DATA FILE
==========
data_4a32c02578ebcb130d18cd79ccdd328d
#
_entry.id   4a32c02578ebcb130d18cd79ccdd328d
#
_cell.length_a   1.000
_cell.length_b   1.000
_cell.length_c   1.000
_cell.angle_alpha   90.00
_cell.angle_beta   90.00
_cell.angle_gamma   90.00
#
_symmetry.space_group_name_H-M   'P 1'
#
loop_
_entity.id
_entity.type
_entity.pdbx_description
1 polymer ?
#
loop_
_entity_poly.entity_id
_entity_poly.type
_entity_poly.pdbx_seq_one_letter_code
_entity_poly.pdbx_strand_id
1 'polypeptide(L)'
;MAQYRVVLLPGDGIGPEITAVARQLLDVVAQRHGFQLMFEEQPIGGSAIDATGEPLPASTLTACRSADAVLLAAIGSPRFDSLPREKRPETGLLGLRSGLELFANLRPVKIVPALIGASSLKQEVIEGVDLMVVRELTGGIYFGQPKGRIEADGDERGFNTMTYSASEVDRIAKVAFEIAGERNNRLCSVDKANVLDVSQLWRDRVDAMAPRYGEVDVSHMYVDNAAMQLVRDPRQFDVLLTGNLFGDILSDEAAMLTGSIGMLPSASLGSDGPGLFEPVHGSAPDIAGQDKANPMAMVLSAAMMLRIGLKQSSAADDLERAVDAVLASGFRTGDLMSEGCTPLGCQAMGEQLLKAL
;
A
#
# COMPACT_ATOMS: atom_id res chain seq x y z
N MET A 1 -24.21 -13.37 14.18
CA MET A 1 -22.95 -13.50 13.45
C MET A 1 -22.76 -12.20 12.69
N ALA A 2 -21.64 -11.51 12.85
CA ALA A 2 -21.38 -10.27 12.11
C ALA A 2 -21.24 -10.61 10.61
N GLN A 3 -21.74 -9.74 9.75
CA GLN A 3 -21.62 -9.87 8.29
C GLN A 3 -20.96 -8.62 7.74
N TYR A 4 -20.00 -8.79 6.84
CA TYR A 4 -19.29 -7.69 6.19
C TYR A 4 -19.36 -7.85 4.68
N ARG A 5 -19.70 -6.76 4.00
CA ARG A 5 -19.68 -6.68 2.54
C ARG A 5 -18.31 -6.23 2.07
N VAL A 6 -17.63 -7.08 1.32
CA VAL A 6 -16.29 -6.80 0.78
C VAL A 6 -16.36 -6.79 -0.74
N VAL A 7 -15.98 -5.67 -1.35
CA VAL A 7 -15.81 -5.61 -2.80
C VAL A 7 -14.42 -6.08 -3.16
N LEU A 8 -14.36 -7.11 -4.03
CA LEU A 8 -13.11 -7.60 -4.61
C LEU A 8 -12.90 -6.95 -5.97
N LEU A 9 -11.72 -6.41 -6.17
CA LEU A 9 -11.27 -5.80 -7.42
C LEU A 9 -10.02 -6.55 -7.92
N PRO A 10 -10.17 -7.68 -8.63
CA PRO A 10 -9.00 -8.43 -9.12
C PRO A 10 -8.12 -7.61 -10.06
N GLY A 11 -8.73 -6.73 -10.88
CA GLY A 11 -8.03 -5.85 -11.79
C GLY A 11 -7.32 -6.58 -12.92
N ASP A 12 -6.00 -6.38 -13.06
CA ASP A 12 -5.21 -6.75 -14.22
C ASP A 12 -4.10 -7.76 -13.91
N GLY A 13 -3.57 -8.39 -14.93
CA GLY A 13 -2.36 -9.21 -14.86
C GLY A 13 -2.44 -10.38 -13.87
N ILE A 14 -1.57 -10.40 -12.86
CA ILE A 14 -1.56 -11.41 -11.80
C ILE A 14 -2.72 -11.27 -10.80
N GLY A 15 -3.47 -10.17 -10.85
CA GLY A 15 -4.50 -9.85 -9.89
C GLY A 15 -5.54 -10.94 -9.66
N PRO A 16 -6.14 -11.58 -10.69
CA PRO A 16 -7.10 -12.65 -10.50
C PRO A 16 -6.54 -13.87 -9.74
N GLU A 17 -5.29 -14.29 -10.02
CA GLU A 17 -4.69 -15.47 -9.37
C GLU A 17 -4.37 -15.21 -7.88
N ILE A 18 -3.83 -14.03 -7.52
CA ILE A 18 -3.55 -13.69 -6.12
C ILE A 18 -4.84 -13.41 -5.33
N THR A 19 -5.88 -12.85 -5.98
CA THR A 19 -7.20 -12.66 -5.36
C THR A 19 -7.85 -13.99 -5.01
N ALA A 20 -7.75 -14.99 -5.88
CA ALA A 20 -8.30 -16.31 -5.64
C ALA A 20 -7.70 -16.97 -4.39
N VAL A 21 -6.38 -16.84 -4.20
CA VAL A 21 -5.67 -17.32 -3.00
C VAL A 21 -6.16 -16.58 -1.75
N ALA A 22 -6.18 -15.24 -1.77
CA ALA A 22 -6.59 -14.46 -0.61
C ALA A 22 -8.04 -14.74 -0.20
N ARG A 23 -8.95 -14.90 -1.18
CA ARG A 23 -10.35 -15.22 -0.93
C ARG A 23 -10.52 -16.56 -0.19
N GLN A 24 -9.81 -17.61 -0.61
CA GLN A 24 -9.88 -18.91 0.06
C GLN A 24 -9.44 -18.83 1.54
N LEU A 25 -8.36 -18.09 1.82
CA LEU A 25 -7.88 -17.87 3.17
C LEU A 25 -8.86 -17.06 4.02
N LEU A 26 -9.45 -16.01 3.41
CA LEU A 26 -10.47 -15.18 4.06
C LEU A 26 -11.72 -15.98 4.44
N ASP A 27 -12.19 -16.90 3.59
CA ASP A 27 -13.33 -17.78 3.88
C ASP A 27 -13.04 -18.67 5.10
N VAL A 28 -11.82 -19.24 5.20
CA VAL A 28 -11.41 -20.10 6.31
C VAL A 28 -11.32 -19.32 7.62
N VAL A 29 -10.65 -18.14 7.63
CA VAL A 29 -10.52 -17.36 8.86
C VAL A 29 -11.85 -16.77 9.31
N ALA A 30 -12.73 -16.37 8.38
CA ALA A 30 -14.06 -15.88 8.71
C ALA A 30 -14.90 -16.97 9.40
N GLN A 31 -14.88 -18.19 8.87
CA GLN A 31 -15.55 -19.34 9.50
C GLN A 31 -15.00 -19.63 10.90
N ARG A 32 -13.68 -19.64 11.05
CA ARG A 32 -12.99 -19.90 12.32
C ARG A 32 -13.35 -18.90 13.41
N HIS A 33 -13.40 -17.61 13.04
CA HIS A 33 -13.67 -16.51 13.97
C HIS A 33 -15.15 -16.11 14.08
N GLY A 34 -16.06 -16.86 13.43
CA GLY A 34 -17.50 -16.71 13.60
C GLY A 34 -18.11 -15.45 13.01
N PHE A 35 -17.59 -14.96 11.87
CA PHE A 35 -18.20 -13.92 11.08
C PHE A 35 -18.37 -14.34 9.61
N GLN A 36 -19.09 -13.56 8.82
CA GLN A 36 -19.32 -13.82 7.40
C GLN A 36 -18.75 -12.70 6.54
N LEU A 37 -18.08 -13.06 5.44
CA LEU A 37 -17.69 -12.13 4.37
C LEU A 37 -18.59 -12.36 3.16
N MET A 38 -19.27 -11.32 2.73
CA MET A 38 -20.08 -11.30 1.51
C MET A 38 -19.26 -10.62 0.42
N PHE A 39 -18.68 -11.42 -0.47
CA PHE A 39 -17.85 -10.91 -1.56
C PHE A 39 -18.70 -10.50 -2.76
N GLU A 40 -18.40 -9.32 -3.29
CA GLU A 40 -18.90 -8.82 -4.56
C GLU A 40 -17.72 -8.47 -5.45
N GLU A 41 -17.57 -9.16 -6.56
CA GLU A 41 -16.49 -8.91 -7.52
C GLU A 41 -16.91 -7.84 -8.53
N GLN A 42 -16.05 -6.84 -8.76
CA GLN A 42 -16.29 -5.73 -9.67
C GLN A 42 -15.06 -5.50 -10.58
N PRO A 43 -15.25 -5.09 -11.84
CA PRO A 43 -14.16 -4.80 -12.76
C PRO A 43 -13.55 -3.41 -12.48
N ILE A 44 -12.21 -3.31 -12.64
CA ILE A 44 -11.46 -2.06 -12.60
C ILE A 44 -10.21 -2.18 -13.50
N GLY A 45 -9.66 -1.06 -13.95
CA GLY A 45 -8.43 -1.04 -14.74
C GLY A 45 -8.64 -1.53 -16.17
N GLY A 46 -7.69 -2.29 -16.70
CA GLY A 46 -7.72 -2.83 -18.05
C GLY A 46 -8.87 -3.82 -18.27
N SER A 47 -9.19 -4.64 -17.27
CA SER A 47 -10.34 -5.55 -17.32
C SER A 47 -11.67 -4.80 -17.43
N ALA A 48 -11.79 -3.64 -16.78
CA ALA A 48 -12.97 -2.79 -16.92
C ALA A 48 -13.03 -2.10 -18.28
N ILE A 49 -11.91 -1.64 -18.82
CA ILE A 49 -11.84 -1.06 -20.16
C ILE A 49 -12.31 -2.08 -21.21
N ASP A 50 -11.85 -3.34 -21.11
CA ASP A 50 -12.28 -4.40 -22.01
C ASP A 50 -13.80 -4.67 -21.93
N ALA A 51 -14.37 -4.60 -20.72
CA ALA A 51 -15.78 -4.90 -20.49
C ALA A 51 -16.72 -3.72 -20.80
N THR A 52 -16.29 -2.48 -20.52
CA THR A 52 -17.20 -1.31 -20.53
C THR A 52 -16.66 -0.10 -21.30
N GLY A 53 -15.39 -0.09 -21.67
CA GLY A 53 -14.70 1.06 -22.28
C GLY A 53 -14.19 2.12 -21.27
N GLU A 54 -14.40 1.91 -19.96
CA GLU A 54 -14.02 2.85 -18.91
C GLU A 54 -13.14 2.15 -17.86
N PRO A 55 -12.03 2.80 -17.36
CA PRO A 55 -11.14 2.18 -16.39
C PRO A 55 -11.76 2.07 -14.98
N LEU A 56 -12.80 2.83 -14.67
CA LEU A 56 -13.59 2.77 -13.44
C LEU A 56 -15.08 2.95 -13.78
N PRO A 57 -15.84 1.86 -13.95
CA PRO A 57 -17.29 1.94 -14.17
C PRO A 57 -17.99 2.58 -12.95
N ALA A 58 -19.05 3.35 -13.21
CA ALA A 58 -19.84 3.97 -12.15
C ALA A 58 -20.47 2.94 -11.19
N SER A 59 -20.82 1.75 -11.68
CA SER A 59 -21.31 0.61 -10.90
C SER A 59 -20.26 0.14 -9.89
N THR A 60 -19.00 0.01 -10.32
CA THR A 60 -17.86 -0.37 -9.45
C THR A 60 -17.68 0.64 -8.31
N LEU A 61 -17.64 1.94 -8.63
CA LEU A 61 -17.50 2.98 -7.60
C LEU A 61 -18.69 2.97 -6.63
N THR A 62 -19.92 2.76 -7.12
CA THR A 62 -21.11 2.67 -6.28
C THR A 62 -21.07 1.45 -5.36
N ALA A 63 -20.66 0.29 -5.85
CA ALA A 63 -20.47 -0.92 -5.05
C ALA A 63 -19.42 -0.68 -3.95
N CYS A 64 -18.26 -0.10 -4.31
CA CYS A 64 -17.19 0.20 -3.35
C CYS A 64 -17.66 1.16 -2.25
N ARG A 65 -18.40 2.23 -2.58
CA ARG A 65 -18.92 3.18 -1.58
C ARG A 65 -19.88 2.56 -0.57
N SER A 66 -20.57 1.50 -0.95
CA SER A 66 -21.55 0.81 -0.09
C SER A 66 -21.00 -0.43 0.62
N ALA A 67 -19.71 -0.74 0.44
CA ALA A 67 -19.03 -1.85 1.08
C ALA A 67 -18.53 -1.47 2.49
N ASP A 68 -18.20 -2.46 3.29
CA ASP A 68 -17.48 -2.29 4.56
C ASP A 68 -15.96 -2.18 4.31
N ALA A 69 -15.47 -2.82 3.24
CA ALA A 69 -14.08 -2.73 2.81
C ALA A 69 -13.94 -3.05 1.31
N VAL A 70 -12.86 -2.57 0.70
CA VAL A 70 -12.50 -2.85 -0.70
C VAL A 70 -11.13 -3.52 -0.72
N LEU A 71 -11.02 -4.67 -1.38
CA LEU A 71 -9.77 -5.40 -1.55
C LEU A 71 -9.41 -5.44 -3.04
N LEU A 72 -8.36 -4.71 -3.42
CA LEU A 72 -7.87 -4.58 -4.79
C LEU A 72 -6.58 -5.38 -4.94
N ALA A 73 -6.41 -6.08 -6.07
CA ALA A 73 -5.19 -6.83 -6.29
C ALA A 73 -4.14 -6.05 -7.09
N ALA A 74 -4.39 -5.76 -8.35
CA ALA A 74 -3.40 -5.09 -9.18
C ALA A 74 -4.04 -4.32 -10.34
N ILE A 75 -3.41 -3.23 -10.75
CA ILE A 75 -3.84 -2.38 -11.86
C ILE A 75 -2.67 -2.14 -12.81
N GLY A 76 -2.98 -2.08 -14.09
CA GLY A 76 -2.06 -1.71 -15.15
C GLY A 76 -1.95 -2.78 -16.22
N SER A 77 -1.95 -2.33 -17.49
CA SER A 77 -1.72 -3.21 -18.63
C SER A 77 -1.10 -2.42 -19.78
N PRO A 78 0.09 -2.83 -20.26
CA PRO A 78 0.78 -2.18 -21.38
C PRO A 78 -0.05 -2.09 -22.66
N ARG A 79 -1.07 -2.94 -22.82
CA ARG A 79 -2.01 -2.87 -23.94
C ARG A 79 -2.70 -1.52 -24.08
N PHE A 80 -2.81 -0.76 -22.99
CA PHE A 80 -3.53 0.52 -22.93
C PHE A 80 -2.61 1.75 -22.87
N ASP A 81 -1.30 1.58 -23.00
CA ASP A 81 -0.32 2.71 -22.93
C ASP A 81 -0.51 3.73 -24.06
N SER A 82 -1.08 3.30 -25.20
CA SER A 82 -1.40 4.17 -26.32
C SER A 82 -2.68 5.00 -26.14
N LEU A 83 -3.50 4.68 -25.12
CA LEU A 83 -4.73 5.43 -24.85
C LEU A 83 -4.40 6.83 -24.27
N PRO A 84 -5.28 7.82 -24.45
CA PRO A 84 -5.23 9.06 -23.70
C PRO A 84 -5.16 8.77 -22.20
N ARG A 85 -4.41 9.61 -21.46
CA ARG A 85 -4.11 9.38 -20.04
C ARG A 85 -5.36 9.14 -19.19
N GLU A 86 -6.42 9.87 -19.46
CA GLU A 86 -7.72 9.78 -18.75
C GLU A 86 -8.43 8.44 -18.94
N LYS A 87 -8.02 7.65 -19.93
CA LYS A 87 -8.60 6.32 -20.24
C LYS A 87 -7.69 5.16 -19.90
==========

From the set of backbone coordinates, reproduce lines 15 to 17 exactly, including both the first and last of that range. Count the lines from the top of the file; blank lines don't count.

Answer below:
_entity.id
_entity.type
_entity.pdbx_description